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Clinton Per Capita Cap Proposal Threatens Health Care Safety Net For People With AIDS

January 13, 1997

Contact: Joe Zuñiga, AIDS Action
(202) 986-1300 Ext. 3042

WASHINGTON, D.C. - At a time when Americans living with HIV disease are enjoying renewed hope spurred by the advent of promising AIDS therapies, the health care safety-net program that provides them access to health care is in jeopardy. Medicaid provides health care to 53 percent of adults and 90 percent of children living with HIV and AIDS. The program and its 37 million beneficiaries are threatened by a dramatic $30 million funding cut expected to be proposed in the Clinton administration's plan to achieve a balanced federal budget by 2002.

"President Clinton championed the Medicaid program in the 104th Congress, refusing to acquiesce to efforts to dismantle this vital program," said Christine Lubinski, AIDS Action's deputy executive director. "It would be nothing short of tragic if, just when we have the most hope for saving the lives of people living with HIV and AIDS, those very people are deprived access to health care."

Cuts in Medicaid funding would be realized by capping the federal payment per Medicaid beneficiary to a certain dollar amount. The so-called "per capita cap" proposal would have grave implications for people living with HIV and AIDS because the cost for their care, which is significantly higher than that for other Medicaid beneficiaries, will substantially exceed the federal cap. States would then be left with a substantially higher fiscal burden for Medicaid beneficiaries living with HIV and AIDS.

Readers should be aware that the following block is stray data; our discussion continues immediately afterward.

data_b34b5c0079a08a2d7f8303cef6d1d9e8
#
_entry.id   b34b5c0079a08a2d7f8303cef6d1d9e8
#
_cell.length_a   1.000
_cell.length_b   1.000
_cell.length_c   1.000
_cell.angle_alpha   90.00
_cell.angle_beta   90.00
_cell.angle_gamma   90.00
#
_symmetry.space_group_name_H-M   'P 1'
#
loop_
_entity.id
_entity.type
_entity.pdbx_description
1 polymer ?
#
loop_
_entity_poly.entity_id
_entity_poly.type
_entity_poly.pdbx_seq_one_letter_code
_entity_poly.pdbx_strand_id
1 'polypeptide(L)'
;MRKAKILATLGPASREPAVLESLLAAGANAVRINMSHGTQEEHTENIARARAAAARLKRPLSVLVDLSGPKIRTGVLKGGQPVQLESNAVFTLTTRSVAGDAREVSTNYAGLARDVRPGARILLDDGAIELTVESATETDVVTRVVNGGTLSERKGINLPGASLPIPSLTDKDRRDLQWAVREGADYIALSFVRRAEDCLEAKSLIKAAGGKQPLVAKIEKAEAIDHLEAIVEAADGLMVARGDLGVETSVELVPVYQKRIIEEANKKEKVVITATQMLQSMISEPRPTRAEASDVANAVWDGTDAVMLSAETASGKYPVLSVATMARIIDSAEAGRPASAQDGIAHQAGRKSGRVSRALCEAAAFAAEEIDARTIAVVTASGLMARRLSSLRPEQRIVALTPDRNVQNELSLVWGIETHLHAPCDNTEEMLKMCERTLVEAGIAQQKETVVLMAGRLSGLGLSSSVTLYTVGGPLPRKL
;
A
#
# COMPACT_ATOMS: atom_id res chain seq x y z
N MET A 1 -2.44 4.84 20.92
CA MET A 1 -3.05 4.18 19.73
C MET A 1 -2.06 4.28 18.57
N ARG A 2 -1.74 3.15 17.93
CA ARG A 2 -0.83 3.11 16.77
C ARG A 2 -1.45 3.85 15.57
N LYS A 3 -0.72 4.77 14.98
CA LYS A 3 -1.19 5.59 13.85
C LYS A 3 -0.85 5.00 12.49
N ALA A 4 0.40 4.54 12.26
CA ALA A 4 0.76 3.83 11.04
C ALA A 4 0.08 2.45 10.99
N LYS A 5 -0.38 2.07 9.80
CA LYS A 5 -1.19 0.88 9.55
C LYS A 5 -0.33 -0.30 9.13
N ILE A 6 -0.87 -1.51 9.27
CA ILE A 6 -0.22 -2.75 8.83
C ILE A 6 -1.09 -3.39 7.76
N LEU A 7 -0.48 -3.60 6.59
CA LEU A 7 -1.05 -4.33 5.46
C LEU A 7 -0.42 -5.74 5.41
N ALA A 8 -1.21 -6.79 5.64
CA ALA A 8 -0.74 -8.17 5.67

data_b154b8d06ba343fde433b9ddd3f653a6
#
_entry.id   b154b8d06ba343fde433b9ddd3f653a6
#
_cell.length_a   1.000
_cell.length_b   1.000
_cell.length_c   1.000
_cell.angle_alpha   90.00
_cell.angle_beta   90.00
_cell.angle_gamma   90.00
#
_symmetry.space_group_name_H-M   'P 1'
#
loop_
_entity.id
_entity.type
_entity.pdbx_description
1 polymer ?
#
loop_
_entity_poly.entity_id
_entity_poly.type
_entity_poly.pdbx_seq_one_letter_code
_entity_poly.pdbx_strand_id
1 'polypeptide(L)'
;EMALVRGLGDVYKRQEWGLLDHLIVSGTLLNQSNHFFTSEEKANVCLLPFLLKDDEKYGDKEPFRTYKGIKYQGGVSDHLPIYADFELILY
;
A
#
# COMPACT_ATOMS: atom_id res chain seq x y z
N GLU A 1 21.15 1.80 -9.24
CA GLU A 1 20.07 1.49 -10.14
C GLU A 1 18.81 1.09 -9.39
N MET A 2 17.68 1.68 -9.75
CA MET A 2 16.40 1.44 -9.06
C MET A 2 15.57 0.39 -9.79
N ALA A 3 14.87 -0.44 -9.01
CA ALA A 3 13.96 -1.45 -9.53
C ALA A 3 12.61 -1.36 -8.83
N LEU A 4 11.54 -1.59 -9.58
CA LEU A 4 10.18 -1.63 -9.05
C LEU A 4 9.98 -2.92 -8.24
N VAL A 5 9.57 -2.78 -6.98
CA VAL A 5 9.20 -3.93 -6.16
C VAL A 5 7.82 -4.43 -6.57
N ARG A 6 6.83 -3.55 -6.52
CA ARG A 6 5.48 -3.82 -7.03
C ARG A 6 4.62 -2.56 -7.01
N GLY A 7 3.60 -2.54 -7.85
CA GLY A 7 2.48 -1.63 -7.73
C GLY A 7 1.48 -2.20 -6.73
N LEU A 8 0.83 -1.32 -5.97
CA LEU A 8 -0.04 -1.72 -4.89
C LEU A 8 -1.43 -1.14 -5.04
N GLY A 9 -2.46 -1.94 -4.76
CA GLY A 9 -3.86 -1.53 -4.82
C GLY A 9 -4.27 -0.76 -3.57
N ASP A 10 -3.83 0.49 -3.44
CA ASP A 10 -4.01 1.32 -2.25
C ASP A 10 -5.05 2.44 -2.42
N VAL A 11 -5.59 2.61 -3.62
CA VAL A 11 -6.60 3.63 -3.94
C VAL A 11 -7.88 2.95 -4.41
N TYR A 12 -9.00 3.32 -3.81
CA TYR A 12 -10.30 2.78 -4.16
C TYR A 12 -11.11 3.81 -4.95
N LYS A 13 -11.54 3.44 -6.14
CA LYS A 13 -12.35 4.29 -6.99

To control costs, states may move to restrict benefits or eligibility categories. States could eliminate or reduce prescription drug coverage, which is currently an optional Medicaid benefit that states are not required to provide. States also are not required to cover "medically needy" individuals, and could eliminate Medicaid coverage for this optional eligibility category. Medically needy Medicaid beneficiaries are people who do not meet Medicaid income eligibility criteria until they "spend down," meaning that they demonstrate that their medical expenses are so significant that they are forced into poverty. Many people living with HIV and AIDS qualify for Medicaid as medically needy. Obviously, the loss of prescription drug coverage could mean the loss of the very health care benefit that keeps people living with HIV and AIDS alive.

The per capita cap proposal will likely be unveiled with the February 6 release of President Clinton's fiscal year 1998 budget plan.

This article was provided by the AIDS Action Council

For more information, contact:
Sara Collins
AIDS Action Council
1875 Connecticut Avenue NW #700
Washington DC 20009
202-986-1300, extension 3053
202-986-1345 (fax)
202-332-9614 (tty)

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This article was provided by AIDS Action Council.
See Also
More on the Economics of HIV Care